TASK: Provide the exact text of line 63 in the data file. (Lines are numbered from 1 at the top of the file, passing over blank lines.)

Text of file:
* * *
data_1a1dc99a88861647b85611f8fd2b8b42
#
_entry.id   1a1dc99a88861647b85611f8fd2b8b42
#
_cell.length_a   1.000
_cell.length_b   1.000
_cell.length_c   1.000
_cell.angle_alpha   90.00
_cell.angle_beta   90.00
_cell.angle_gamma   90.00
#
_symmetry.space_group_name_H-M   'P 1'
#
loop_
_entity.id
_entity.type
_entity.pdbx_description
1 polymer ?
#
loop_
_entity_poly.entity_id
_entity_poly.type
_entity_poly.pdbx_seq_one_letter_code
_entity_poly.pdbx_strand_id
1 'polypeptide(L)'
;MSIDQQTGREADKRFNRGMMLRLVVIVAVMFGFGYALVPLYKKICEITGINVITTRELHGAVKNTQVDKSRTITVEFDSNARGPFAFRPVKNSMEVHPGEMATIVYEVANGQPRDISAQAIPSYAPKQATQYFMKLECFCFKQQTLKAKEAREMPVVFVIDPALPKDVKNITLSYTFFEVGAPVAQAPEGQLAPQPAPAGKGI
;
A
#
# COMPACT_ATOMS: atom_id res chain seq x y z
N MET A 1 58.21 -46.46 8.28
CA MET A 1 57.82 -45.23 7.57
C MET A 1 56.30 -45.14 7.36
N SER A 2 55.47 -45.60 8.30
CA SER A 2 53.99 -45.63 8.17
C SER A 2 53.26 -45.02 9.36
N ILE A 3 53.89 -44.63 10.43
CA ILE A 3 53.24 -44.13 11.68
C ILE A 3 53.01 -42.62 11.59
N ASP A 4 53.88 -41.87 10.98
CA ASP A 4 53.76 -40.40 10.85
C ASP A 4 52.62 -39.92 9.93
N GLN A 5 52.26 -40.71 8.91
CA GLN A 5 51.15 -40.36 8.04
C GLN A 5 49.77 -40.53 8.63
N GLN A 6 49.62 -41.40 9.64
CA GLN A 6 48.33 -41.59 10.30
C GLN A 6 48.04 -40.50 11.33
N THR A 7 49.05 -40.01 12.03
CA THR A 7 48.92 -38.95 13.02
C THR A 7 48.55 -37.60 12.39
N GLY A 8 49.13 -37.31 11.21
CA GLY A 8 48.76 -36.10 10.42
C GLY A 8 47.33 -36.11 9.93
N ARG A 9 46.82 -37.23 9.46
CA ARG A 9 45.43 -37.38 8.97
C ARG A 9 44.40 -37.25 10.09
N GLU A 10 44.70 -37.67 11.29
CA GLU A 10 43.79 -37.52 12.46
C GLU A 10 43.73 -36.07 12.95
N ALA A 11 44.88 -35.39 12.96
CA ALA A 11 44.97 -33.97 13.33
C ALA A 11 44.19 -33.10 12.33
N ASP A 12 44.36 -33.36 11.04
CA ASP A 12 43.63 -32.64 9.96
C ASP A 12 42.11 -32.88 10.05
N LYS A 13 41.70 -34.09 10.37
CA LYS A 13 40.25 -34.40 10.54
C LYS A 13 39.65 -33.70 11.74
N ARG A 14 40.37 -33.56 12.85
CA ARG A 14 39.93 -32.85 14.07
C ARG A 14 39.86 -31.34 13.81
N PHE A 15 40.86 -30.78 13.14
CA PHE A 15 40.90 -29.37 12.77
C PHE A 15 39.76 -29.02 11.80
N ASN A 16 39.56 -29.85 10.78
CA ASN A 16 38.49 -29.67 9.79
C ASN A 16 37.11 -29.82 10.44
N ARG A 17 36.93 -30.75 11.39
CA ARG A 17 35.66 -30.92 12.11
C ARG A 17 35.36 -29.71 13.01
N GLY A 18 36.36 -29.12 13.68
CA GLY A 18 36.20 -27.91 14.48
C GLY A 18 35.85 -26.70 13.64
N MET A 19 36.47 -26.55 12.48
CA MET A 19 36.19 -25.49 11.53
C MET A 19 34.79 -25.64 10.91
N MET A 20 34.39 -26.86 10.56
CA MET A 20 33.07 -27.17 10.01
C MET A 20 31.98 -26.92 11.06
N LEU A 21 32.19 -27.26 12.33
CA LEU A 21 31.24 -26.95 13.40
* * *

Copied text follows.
C ALA A 11 44.19 -33.10 12.33